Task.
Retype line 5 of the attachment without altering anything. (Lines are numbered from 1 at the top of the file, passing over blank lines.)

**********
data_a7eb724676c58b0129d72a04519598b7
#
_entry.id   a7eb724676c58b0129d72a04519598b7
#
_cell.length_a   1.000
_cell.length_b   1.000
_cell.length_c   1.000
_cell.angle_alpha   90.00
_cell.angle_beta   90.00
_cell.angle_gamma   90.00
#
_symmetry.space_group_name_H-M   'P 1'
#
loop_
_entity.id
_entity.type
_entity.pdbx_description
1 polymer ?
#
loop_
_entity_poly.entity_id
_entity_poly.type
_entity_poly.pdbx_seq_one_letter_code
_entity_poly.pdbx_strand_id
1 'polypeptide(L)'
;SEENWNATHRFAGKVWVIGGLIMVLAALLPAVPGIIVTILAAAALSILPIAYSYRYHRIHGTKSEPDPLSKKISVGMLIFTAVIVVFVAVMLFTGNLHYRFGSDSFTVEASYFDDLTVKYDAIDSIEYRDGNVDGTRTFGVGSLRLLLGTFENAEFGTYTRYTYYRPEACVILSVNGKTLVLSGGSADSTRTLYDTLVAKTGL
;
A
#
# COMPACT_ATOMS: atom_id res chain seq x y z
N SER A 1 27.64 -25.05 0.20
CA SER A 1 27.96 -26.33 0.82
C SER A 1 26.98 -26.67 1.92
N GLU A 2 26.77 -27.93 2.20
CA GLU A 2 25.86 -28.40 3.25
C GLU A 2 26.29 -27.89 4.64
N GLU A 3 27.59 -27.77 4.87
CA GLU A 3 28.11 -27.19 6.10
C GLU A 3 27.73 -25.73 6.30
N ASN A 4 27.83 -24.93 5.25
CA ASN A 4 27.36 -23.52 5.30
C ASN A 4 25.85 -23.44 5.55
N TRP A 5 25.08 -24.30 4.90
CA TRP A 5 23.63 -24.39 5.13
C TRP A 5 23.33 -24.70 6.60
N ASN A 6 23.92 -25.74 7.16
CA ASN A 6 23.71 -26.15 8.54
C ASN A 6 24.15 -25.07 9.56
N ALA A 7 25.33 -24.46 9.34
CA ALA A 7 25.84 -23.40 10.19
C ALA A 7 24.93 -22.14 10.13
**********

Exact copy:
_cell.length_a   1.000